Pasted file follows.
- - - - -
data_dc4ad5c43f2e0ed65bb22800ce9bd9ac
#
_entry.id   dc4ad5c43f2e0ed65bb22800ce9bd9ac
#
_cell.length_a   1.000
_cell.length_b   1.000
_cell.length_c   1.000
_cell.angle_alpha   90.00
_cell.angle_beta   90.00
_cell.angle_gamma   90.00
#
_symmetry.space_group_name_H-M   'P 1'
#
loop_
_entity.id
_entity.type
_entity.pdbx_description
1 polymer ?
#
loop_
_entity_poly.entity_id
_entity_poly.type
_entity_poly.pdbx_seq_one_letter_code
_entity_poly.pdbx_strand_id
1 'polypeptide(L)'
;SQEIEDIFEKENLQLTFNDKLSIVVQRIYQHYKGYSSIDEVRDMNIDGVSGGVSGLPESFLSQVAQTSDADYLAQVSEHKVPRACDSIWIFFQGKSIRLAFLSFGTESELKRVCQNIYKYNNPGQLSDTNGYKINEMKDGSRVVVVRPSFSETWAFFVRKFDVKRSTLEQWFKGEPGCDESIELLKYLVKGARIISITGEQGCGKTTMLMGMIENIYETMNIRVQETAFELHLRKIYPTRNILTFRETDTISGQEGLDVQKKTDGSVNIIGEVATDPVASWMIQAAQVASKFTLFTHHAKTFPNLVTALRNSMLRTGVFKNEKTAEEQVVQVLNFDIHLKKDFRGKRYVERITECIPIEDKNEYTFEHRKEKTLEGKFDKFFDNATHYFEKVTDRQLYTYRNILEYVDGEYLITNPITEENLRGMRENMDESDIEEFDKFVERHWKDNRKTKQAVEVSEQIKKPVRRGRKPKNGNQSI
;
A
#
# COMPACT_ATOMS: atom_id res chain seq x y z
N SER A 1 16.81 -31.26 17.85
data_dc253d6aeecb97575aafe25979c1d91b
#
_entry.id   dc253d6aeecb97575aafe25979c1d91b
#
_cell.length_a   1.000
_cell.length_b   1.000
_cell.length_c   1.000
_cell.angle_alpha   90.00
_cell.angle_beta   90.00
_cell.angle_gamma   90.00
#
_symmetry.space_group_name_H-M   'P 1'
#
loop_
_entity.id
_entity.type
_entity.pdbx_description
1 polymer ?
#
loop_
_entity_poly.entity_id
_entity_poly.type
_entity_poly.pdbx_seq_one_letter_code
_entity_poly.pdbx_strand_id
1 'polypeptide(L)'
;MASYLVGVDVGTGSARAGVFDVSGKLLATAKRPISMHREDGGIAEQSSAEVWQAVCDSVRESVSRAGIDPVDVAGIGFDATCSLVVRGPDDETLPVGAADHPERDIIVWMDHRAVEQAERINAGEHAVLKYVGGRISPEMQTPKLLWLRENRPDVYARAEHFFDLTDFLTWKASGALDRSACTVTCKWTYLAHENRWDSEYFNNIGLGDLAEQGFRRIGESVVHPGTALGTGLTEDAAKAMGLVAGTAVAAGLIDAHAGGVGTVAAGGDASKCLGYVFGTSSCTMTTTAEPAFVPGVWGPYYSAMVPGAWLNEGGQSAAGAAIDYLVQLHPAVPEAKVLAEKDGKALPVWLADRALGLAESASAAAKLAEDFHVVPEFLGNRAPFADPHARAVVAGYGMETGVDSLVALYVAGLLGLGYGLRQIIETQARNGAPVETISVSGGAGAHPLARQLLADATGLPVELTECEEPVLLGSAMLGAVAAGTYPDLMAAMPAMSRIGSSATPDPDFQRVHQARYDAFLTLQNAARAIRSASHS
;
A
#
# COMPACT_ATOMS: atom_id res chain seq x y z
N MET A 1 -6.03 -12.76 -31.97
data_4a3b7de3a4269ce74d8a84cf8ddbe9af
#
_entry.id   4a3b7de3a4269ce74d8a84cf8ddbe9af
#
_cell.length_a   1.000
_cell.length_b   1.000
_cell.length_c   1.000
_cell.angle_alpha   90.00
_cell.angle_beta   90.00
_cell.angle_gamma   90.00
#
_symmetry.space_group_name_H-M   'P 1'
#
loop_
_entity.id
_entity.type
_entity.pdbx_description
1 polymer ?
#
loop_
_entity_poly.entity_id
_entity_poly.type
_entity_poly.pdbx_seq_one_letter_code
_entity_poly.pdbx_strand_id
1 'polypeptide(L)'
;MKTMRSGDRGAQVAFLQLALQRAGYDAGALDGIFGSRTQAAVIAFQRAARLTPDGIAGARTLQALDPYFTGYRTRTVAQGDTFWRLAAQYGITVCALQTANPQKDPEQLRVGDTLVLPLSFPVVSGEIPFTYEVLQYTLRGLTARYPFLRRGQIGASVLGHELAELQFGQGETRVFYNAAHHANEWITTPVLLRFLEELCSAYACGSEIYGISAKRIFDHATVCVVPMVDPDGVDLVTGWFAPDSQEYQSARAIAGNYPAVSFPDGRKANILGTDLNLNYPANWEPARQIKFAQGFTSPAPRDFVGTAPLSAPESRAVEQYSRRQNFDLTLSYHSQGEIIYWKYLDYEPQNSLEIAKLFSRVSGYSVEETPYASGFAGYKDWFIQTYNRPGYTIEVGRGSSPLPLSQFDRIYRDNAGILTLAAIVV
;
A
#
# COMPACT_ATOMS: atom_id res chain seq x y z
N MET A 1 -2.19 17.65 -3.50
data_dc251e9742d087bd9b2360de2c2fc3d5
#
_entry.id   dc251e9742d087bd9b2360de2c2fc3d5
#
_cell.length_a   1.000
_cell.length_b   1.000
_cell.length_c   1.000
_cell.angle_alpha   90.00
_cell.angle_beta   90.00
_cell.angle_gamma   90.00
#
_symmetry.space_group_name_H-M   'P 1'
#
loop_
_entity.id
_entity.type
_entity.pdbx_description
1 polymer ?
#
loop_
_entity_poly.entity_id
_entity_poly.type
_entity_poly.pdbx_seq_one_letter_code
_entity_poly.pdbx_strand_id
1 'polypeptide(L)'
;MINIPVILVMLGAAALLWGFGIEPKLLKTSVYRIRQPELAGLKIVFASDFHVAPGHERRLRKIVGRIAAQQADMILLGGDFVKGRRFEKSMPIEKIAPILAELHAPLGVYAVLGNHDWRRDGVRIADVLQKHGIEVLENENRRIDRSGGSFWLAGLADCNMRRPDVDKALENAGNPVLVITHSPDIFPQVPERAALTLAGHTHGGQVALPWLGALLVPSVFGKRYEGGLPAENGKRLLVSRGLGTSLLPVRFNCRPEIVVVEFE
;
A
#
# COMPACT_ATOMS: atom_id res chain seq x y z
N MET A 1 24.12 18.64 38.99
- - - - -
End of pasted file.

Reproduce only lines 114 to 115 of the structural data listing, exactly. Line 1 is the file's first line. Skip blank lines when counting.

_entity_poly.entity_id
_entity_poly.type